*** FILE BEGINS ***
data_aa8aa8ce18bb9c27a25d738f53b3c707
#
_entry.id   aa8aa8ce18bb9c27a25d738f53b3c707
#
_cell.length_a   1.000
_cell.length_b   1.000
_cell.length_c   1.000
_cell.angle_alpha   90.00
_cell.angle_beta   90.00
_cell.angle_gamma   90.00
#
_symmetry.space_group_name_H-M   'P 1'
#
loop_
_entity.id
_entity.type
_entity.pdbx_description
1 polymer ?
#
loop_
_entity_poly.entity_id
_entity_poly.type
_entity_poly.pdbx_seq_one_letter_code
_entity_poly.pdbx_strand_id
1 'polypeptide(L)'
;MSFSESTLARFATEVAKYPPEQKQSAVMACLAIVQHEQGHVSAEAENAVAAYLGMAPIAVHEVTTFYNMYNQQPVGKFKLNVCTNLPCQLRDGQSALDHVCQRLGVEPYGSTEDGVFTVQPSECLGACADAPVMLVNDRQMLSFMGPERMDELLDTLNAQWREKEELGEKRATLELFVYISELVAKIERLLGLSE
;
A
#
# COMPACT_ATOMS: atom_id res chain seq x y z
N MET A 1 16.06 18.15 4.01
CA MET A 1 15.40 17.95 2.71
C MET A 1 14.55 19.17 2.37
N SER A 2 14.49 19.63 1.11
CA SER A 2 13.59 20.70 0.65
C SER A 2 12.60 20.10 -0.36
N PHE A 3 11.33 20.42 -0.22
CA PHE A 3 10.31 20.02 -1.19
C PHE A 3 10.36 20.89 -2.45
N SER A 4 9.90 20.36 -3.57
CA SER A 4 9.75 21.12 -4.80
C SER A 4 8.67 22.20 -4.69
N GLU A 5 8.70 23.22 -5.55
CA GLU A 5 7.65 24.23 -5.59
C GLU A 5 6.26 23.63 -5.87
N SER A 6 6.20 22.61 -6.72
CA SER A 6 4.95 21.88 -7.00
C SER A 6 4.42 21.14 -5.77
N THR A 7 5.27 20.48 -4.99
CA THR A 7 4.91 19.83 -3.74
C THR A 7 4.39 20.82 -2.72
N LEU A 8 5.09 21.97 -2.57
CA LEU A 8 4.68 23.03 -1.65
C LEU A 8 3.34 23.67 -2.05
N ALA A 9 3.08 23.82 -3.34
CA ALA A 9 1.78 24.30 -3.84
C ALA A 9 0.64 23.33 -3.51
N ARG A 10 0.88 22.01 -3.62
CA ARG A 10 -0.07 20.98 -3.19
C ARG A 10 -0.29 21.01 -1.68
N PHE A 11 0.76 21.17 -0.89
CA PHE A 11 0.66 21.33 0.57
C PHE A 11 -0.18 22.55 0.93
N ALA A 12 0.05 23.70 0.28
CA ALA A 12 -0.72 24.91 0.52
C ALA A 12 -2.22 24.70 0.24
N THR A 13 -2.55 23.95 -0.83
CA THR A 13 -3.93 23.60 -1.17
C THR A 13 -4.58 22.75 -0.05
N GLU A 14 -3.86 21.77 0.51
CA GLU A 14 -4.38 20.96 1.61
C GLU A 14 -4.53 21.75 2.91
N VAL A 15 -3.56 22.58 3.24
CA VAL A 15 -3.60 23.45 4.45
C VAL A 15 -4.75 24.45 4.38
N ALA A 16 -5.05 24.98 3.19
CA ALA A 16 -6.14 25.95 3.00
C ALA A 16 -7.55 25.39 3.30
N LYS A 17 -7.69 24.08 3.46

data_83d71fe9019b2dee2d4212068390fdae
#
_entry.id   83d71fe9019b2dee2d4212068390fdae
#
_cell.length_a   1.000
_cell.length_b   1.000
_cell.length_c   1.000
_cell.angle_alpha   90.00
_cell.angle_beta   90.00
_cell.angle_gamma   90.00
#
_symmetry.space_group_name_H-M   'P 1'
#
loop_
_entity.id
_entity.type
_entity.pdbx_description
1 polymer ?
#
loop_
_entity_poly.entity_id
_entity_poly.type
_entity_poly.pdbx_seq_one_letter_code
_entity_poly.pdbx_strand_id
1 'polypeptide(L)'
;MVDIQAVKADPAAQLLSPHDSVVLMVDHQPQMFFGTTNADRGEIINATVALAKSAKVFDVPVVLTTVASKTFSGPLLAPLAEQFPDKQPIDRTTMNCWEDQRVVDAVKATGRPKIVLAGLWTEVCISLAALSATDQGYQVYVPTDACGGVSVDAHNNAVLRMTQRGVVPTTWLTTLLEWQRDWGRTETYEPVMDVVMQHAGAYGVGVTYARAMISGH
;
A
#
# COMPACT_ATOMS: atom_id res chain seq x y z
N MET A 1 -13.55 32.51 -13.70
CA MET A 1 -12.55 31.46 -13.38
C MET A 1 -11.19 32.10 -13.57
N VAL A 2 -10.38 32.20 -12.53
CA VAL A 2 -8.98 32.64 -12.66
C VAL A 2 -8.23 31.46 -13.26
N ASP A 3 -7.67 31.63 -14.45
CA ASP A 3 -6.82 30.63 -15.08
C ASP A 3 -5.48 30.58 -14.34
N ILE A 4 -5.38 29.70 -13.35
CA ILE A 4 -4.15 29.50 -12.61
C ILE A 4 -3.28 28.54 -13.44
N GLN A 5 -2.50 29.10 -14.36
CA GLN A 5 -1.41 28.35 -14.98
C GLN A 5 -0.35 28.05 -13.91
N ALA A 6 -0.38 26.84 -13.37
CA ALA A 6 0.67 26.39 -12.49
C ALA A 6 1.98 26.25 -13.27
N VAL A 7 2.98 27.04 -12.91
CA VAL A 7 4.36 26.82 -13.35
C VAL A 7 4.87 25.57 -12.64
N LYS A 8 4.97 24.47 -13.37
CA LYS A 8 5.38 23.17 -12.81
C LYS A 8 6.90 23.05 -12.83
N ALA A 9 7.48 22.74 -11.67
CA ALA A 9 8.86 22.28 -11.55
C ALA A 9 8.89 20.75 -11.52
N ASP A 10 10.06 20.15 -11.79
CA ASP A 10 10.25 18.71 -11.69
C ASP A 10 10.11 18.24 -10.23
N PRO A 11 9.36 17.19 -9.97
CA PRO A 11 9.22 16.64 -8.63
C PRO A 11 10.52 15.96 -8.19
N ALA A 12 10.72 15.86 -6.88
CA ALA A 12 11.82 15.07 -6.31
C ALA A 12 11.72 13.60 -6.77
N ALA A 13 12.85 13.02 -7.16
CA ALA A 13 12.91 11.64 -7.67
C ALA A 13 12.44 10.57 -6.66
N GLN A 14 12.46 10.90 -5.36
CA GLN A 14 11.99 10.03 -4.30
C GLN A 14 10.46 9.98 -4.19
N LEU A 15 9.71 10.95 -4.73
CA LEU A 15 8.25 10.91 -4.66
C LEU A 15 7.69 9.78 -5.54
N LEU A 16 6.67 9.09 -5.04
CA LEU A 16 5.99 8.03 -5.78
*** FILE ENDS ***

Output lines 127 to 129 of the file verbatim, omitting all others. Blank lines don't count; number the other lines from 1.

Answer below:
C ALA A 6 1.98 26.25 -13.27
N VAL A 7 2.98 27.04 -12.91
CA VAL A 7 4.36 26.82 -13.35